Brewery taps into gin market after seeking new use for excess beer
- Credit: Archant
A brewery is set to use its unsold beer to make gin and whisky — thanks to a £50k grant.
Nethergate Brewery in Long Melford, near Sudbury, was able to diversify during the coronavirus pandemic with the help of funding from New Anglia Local Enterprise Partnership’s (LEP) Business Resilience and Recovery Scheme.
The £3.5m fund was set up by the LEP following the Covid outbreak to provide grants to support short-term business resilience schemes and longer-term recovery and diversification projects.
MORE — Public flocks to pubs and restaurants ahead of lockdownIt means the Suffolk brewery will be distilling excess beer — made using water drawn from a nearby ancient meadow — to produce its new lines of spirits as well as its own brand of mineral water.
Nethergate’s managing director John Holberry said the grant had been “enormously helpful”.
“We would not have been able to do what we have done without that support,” he said.
“If you assume alcohol is going to continue to be drunk, we need to be more of a take-home oriented business. We will need pubs, but we have an online shop and an actual shop.
“By creating gin and whisky, and rum we hope, we will be less dependent on pub sales and much more able to provide a range of products for locals.”
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The brewery applied for the grant to help pay for the purchase and commission of a still and other distillery equipment, and the design and branding of its gin products. Although coronavirus has hit the firm’s bottom line, it has brought forward plans to diversify its products and grow the capacity of its visitor centre to increase direct sales as part of the tour experience.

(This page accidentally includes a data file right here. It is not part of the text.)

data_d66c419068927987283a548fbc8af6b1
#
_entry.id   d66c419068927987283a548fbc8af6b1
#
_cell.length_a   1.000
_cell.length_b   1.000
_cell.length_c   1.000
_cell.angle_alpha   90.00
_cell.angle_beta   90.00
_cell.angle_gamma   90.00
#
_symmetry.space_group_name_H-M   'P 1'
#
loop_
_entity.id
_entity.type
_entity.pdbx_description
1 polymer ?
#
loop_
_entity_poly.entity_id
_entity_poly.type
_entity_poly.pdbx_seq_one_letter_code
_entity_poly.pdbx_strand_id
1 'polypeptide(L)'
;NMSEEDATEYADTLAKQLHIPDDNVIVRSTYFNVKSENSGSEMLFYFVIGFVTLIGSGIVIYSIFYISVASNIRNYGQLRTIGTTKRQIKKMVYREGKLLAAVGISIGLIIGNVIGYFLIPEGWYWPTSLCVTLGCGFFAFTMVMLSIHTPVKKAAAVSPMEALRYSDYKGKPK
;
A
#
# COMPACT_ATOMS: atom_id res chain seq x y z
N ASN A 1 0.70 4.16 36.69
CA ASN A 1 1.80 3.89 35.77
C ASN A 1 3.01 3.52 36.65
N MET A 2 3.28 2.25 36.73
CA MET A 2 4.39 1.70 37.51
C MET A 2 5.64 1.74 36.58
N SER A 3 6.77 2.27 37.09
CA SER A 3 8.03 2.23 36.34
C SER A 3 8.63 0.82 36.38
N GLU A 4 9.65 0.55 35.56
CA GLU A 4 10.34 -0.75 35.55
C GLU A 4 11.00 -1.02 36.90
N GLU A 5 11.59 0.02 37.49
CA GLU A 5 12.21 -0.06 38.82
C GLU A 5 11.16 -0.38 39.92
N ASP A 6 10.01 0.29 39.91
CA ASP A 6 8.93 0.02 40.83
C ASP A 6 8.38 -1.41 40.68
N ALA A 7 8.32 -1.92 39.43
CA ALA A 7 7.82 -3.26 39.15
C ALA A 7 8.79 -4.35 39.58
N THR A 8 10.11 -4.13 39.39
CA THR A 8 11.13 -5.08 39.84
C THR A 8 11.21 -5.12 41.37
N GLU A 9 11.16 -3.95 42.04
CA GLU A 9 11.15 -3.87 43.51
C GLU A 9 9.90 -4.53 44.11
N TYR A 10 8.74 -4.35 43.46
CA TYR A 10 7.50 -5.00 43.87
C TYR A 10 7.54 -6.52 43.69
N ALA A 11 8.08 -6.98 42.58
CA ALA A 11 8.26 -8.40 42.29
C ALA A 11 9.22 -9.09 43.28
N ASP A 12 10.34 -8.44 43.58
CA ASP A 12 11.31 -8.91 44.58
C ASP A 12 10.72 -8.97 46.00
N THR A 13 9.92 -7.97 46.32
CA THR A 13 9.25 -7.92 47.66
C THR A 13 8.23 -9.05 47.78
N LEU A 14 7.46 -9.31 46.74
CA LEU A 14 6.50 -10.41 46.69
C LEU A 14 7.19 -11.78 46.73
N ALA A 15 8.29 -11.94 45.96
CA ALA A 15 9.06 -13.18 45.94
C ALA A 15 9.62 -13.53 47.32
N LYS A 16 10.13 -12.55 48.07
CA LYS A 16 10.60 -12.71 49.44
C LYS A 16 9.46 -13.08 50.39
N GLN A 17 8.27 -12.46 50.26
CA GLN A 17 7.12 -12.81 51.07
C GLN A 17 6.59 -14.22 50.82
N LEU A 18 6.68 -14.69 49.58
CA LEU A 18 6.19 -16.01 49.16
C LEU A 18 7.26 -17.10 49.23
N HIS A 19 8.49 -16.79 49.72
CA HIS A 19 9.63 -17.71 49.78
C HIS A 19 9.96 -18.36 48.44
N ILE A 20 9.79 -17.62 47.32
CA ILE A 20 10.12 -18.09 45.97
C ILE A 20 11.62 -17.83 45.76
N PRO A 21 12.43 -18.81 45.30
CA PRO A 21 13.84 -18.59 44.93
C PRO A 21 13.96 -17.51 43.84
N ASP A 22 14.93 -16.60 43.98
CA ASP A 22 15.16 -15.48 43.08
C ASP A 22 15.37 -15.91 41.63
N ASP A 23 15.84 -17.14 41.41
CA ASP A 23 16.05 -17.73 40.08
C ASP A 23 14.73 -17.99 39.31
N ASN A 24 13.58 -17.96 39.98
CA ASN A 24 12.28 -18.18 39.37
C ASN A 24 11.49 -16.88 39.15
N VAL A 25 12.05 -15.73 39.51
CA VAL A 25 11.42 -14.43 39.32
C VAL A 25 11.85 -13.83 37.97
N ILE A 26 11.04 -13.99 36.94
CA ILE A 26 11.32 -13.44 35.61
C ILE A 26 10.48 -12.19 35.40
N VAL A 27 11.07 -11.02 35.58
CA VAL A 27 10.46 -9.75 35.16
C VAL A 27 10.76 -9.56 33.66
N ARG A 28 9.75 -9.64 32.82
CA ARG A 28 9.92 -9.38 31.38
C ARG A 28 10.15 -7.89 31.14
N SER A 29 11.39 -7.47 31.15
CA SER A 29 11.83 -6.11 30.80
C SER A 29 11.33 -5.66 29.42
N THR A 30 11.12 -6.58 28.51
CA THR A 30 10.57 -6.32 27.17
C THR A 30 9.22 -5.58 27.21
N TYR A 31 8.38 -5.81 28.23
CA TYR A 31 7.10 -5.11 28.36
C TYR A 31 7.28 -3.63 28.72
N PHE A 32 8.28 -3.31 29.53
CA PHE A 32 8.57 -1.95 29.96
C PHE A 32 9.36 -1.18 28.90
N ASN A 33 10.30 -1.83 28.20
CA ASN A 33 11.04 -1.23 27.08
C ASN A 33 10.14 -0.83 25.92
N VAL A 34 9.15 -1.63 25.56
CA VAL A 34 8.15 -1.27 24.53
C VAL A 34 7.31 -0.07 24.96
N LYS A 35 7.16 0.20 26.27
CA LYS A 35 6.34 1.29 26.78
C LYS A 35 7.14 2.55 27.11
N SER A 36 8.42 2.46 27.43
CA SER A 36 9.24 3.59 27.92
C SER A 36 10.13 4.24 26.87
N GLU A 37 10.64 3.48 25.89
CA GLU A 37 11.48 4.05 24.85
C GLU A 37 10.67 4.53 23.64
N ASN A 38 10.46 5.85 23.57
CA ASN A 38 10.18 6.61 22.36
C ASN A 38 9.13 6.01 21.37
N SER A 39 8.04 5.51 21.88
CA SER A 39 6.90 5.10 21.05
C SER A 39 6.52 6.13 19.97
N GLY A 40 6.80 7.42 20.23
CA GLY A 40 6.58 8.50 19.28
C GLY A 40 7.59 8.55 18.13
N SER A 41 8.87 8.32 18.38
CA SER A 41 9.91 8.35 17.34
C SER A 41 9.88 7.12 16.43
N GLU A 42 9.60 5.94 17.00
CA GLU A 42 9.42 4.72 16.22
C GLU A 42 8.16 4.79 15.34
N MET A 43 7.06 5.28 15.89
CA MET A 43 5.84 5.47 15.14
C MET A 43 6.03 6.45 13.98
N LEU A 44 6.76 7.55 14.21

“Most people nowadays buy ethanol and then distil that and put the botanicals in to create the gin. But we thought there are lots of people drinking gin, so we will distil from grain,” said Mr Holberry.
“We’re also putting a bore hole in an ancient water meadow and will use our own water and grain to make our own gin. So, we’re going right back to our origins.”
Gin sales in the UK passed the £2bn mark for the first time last year and the market is a crowded one. But Mr Holberry believes Nethergate’s 1,000-strong paying membership, as well as its tap house and shop, will give it a ready-made customer base for its new product lines.
Chris Starkie, chief executive of New Anglia LEP, said the diversification was a prime example of the kind of project the scheme was designed to support and urged businesses to find out if they were eligible.
“I would encourage any business which is reviewing its processes, considering investing in new equipment or which needs support in the light of the pandemic to speak to one of our business advisers at the New Anglia Growth Hub,” he said.
To find out more about the Business Resilience and Recovery Scheme, go to https://newanglia.co.uk/grant/business-resilience-and-recovery-scheme/